Prices have increased nearly 20 cents, and many drivers are wondering how much higher they will go. The summer driving season hasn't even started yet, and prices are well above $4 in the Chicago area.
According to the latest Lundberg Survey, Chicago is number two in the nation for highest gas prices with an average of $4.11. However, some gas stations in the city have even higher prices. One gas station in the city's South Loop area priced regular gas at $4.39 per gallon Monday morning.
In Downers Grove, filling up the truck for another landscaping job really digs into the bottom line. Patrick Campion of Midwest Landscaping says his company is charging a bit more these days due to gas prices. The gas hike comes at a time when business is already slow.
"As hard as it is right now with the gas prices, with business and everything slowing down, we'll see how things go," Campion told ABC7.
Wayne McClain travels a lot to teach Tae Kwon Do and to participate in tournaments. He says the gas prices are forcing him to look at another vehicle.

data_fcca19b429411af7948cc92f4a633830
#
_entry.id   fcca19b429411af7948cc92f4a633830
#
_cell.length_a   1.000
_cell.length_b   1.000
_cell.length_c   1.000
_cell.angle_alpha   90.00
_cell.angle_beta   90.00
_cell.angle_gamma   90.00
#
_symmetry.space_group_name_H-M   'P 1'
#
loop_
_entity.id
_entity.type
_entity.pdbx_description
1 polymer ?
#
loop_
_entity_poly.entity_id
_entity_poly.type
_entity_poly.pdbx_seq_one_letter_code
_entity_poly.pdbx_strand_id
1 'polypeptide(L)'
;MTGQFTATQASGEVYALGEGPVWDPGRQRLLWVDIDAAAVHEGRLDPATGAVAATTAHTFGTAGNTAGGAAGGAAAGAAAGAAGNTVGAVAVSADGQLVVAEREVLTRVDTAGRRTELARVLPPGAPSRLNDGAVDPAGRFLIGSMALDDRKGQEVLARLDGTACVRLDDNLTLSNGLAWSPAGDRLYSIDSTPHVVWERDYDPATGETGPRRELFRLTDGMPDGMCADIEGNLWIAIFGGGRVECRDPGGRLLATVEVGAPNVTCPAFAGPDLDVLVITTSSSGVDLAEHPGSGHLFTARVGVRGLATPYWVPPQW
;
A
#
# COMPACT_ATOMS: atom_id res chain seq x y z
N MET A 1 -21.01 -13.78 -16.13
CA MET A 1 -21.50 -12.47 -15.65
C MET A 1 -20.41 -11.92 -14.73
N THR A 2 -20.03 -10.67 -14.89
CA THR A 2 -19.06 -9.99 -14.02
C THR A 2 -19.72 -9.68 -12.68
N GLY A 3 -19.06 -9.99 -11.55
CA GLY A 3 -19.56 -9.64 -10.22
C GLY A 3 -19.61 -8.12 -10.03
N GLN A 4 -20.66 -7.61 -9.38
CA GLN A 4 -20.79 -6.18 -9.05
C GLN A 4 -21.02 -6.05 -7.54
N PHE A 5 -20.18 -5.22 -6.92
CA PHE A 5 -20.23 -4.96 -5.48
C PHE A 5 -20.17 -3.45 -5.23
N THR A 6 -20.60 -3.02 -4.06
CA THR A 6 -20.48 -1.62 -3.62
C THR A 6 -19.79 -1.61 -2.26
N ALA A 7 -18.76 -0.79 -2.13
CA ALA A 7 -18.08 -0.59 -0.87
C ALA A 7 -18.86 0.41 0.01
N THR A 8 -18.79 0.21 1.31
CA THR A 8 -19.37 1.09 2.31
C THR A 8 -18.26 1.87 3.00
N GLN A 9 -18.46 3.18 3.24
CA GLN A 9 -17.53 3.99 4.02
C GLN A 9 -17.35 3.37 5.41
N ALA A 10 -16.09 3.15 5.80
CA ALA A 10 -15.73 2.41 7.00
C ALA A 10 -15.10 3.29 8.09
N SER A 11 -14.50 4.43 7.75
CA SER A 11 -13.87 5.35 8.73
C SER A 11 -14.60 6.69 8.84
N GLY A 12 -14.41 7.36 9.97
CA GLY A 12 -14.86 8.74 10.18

"It makes me think I have to get rid of this. It will be harder to afford it with all the traveling that I do. I'm going to have to get a compact," said said McClain.
Some drivers have already moved into more gas efficient vehicles. Tim Fritz, sales manager for DGY Motor Sports, says as gas prices go up, so do sales of scooters.
"Once it's over $4, the interest gets really big around here for people to buy scooters," said Fritz.
Gas in Chicago is the second highest in the nation. The top spot on the list goes to San Francisco.
According to AAA, the national average is 3.77. That's up 20 cents in the last three weeks. Nationally, Americans are only 34 cents away from the all-time national average of $4.11, which was set in 2008.
Analysts blame the spike on the unrest in the Mideast along with the transition to summer blend of fuel.
The Wendella Boat Tours and Chicago Water Taxi may also be squeezed by the skyrocketing fuel amounts this summer. But managers say they don't plan on passing the cost along to customers -- as of now.
"It'll affect our business in both negative and positive ways. Negatively, it makes the cost of operating the business higher. Positively, it gets more people to take the train downtown, take public transportation downtown. Then, they use the water taxi," said Craig Wenokur, Wendella Boats, Chicago Water Taxi.
Some cab drivers also say they are struggling, despite a recent fuel charge increase for customers.
Drivers could make some changes to summer travel plans, as a result of the gas prices. It will cost close to $100 to fill up some large vehicles and SUVs.